The Index Seminum: Seeds of change for seed exchange
Havinga, Reinout; Kool, Anneleen; Achille, Frédéric; Bavcon, Joze; Berg, Christian; Bonomi, Costantino; Burkart, Michael; De Meyere, Dirk; Hart, Joke't; Havström, Mats; Keßler, Paul; Knickmann, Barbara; Köster, Nils; Martinez, Remy; Ostgaard, Havard; Ravnjak, Blanka; Scheen, Anne-Cathrine; Smith, Pamela; Smith, Paul; Socher, Stephanie A.; Vange, Vibekke
Journal article, Peer reviewed
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Original versionTaxon. 2016, 65 (2), 333-336. 10.12705/652.9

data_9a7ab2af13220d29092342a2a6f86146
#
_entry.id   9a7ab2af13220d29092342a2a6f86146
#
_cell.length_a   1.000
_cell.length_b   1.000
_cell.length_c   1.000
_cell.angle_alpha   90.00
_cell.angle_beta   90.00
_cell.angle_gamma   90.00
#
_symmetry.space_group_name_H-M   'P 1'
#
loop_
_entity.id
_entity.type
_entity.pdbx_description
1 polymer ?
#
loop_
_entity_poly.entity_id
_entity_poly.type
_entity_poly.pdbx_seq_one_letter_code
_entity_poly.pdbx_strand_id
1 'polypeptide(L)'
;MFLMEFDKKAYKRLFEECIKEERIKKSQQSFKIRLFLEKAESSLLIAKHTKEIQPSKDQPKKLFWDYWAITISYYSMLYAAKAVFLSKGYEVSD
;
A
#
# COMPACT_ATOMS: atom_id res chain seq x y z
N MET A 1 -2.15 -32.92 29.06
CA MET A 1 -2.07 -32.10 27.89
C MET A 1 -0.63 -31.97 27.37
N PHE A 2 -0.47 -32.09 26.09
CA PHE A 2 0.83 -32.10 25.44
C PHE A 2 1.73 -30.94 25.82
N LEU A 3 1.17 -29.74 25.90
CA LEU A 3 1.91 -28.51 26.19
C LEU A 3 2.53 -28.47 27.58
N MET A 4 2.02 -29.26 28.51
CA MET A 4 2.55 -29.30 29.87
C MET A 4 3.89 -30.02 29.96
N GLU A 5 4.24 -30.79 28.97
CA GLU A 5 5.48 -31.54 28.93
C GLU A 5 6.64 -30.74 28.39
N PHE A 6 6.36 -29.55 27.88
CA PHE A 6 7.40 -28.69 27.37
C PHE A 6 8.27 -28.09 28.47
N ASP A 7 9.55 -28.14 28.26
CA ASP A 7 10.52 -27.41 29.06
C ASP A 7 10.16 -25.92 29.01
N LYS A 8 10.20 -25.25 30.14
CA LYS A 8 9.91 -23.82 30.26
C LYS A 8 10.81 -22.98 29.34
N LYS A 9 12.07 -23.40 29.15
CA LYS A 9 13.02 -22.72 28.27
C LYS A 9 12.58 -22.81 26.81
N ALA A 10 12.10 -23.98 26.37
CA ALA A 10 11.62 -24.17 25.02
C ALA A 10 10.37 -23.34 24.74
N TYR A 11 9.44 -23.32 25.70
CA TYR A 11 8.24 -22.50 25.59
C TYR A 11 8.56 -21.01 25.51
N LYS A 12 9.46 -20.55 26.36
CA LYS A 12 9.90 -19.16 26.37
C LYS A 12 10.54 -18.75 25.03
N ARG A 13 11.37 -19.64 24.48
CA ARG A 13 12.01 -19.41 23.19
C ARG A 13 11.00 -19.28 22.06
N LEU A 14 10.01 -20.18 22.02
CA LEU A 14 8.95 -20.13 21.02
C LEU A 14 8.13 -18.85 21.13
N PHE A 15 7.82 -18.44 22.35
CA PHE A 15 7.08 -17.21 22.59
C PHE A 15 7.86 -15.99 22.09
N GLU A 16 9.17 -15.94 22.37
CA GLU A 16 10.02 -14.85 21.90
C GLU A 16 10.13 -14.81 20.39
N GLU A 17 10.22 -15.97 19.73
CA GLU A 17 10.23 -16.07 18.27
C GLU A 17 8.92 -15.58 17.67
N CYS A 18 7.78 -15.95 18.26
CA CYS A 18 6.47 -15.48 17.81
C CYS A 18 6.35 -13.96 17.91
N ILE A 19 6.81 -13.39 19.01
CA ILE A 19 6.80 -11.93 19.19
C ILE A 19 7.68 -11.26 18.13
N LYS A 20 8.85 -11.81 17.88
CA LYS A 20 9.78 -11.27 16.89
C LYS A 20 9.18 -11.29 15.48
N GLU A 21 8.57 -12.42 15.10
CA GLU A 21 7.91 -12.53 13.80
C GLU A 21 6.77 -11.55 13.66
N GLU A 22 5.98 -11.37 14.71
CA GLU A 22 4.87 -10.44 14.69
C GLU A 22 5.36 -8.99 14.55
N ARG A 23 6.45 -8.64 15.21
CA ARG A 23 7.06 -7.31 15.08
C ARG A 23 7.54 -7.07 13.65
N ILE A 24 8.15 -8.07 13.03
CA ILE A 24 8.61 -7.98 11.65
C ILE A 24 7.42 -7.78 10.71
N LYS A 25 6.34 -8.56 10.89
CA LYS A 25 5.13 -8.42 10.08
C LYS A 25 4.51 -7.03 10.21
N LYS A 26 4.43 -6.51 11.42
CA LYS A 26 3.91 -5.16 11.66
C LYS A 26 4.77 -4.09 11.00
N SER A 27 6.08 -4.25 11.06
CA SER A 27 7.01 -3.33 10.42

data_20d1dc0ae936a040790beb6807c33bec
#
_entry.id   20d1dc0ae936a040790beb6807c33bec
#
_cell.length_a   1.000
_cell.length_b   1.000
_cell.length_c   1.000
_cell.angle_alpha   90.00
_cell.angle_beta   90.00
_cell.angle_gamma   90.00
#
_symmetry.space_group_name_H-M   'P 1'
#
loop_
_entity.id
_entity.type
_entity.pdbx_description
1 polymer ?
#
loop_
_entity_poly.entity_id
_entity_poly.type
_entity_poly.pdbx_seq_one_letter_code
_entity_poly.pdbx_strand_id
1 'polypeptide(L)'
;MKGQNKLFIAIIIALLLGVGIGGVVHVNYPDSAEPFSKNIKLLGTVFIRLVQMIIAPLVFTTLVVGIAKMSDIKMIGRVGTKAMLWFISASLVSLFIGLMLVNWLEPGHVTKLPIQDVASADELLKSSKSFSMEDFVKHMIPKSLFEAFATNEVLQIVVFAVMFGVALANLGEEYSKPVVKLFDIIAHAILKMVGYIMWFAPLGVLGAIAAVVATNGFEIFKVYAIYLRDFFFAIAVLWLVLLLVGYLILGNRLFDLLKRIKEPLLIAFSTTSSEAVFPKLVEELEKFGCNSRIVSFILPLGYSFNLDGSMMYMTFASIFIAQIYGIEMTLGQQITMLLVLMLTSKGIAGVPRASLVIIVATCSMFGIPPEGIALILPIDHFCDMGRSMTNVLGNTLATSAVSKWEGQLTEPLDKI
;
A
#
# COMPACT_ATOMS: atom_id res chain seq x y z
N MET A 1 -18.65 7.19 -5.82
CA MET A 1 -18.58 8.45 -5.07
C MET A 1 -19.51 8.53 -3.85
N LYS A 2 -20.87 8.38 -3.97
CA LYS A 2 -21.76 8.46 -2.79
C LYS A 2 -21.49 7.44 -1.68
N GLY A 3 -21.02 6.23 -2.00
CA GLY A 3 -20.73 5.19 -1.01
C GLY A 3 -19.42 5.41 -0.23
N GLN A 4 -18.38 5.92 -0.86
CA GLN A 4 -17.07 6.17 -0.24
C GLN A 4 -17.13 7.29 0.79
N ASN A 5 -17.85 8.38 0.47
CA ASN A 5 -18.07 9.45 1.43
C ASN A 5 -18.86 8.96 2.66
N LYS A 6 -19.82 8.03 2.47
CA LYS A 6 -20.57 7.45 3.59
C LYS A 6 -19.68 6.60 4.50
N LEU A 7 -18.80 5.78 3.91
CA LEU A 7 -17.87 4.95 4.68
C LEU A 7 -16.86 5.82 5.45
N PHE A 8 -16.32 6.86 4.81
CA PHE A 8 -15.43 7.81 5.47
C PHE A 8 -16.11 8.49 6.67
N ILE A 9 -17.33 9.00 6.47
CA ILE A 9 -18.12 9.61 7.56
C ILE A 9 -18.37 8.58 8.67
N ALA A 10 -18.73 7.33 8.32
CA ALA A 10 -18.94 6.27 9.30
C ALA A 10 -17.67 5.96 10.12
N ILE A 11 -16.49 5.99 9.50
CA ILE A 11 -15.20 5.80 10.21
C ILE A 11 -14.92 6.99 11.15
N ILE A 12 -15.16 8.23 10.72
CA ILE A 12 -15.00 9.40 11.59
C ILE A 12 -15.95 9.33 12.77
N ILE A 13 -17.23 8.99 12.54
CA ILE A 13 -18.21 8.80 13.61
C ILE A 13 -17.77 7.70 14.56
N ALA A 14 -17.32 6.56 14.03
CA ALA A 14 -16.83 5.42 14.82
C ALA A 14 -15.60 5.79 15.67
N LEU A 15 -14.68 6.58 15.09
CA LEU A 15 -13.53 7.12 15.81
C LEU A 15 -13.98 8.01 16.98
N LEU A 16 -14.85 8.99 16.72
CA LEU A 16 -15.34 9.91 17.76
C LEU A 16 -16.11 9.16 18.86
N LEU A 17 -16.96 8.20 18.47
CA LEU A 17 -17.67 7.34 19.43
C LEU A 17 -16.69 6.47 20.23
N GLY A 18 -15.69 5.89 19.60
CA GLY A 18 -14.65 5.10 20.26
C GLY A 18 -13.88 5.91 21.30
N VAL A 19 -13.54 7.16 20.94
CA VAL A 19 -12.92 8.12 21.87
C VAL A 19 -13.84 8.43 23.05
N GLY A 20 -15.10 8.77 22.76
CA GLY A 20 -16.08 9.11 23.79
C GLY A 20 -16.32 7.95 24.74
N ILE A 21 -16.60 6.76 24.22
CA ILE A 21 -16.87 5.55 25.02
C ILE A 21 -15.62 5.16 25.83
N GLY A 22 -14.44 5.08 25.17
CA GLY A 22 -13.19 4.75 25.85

Botanic gardens have been exchanging seeds through seed catalogues for centuries. In many gardens, these catalogues remain an important source of plant material. Living collections have become more relevant for genetic analysis and derived research, since genomics of non‐model organisms heavily rely on living material. The range of species that is made available annually on all seed lists combined, provides an unsurpassed source of instantly accessible plant material for research collections. Still, the Index Seminum has received criticism in the past few decades. The current exchange model dictates that associated data is manually entered into each database. The amount of time involved and the human errors occurring in this process are difficult to justify when the data was initially produced as a report from another database. The authors propose that an online marketplace for seed exchange should be established, with enhanced search possibilities and downloadable accession data in a standardised format. Such online service should preferably be supervised and coordinated by Botanic Gardens Conservation International (BGCI). This manuscript is the outcome of a workshop on July 9th, 2015, at the European botanic gardens congress “Eurogard VII” in Paris, where the first two authors invited members of the botanic garden community to discuss how the anachronistic Index Seminum can be transformed into an improved and modern tool for seed exchange.